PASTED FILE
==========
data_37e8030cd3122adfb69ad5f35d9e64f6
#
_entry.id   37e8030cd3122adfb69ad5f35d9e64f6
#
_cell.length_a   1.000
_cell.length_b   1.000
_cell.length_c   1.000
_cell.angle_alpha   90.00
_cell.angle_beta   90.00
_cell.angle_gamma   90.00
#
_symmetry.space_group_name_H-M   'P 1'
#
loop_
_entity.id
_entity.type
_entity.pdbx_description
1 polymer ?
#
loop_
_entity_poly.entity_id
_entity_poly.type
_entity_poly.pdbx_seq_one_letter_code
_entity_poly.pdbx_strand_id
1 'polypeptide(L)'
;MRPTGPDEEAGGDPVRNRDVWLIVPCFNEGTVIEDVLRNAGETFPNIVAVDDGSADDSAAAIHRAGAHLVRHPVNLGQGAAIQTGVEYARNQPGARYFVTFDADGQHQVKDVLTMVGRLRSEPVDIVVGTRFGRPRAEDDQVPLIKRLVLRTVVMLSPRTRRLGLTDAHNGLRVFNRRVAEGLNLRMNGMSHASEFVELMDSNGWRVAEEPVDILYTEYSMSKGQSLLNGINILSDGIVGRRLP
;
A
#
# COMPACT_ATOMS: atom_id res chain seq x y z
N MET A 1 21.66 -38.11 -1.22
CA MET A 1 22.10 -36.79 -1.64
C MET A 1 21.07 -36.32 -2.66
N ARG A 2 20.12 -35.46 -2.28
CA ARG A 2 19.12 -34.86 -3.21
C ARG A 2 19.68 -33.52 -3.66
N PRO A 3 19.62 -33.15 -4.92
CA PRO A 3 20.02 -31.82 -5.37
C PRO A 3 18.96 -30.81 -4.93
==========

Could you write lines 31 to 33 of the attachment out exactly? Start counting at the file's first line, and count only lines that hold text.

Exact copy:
N MET A 1 21.66 -38.11 -1.22
CA MET A 1 22.10 -36.79 -1.64
C MET A 1 21.07 -36.32 -2.66